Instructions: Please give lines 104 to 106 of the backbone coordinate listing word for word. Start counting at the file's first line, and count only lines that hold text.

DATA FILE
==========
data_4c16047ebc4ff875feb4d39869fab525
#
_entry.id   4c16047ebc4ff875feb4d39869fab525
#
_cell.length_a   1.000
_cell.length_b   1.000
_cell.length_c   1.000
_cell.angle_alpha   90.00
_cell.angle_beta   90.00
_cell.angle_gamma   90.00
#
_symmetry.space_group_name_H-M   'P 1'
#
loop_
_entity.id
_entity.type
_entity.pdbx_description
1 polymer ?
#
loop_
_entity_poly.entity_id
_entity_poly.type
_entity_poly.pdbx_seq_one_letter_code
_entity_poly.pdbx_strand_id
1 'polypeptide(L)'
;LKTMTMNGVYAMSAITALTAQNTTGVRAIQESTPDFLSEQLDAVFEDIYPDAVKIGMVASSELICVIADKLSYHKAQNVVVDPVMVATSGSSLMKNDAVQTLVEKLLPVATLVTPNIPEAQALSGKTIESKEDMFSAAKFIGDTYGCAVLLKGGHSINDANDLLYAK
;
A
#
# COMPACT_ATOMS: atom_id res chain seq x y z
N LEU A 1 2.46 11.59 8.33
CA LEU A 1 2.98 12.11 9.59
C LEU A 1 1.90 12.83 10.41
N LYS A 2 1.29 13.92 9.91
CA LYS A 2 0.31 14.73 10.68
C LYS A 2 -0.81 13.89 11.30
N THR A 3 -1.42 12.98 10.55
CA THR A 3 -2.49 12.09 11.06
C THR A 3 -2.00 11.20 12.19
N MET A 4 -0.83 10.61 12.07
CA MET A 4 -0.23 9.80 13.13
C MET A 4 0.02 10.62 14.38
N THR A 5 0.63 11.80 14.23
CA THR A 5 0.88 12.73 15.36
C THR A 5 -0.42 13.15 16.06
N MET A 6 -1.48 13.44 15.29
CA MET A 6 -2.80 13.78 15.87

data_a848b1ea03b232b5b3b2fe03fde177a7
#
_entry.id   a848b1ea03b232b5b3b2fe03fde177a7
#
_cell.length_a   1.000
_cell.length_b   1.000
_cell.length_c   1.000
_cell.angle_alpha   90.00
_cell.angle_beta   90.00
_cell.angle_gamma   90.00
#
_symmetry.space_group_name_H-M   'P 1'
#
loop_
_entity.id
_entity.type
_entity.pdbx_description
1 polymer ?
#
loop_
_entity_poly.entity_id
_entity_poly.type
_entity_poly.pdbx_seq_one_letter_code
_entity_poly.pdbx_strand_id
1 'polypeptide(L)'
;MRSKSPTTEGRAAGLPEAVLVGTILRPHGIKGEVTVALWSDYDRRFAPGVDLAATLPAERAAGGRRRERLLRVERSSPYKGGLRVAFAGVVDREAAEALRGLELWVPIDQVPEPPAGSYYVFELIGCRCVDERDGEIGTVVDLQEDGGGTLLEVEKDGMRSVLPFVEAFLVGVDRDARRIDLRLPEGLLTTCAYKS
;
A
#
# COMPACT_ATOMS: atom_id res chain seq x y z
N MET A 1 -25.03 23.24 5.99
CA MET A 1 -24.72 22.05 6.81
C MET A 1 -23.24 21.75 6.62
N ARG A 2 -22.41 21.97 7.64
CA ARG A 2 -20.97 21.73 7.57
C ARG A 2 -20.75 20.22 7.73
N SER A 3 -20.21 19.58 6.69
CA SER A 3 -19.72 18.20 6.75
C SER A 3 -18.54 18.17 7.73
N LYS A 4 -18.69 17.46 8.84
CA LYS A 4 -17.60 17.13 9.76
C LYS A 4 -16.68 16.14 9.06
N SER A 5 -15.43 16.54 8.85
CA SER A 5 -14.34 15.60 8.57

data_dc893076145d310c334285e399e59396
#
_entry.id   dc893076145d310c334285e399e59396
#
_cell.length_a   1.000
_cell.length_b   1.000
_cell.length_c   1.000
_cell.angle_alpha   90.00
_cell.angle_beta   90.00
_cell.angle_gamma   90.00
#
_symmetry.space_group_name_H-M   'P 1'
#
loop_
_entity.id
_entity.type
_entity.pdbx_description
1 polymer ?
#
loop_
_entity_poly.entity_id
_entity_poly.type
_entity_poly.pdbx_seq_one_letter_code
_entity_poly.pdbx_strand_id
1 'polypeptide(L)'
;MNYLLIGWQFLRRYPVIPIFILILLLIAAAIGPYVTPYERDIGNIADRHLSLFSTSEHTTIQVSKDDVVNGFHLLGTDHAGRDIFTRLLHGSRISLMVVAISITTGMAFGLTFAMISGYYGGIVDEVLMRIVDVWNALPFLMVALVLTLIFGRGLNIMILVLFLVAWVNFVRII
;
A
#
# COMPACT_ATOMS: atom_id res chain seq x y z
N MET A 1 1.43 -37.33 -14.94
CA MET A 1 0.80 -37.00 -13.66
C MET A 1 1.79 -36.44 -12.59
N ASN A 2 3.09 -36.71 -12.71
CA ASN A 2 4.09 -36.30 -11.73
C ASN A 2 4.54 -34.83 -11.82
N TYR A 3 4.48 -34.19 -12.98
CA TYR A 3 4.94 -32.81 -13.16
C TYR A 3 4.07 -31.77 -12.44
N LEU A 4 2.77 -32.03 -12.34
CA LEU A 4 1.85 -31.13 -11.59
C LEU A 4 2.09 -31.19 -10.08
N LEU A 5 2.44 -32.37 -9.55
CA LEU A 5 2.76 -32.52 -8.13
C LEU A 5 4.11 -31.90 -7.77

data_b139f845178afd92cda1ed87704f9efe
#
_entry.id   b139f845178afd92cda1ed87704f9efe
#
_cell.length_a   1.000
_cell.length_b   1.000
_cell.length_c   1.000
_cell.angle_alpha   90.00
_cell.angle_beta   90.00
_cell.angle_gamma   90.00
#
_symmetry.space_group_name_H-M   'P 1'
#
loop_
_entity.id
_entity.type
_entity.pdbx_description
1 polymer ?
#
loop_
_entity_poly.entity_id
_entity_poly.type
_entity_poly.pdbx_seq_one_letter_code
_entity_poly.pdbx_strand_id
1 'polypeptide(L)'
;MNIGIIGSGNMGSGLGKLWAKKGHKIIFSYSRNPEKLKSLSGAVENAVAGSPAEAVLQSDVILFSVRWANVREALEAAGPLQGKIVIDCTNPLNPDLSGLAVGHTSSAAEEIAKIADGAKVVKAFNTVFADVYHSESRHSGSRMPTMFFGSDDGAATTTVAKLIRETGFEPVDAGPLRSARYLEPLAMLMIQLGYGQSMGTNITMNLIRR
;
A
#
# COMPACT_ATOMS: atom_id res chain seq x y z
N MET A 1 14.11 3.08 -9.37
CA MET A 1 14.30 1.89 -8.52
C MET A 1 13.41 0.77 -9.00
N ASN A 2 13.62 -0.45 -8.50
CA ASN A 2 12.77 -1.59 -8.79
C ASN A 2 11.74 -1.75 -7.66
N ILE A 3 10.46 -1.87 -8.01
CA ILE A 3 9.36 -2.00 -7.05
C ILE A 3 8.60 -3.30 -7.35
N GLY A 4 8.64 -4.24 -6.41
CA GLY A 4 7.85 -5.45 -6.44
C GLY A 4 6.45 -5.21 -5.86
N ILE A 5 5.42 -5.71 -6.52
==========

#
loop_
_entity.id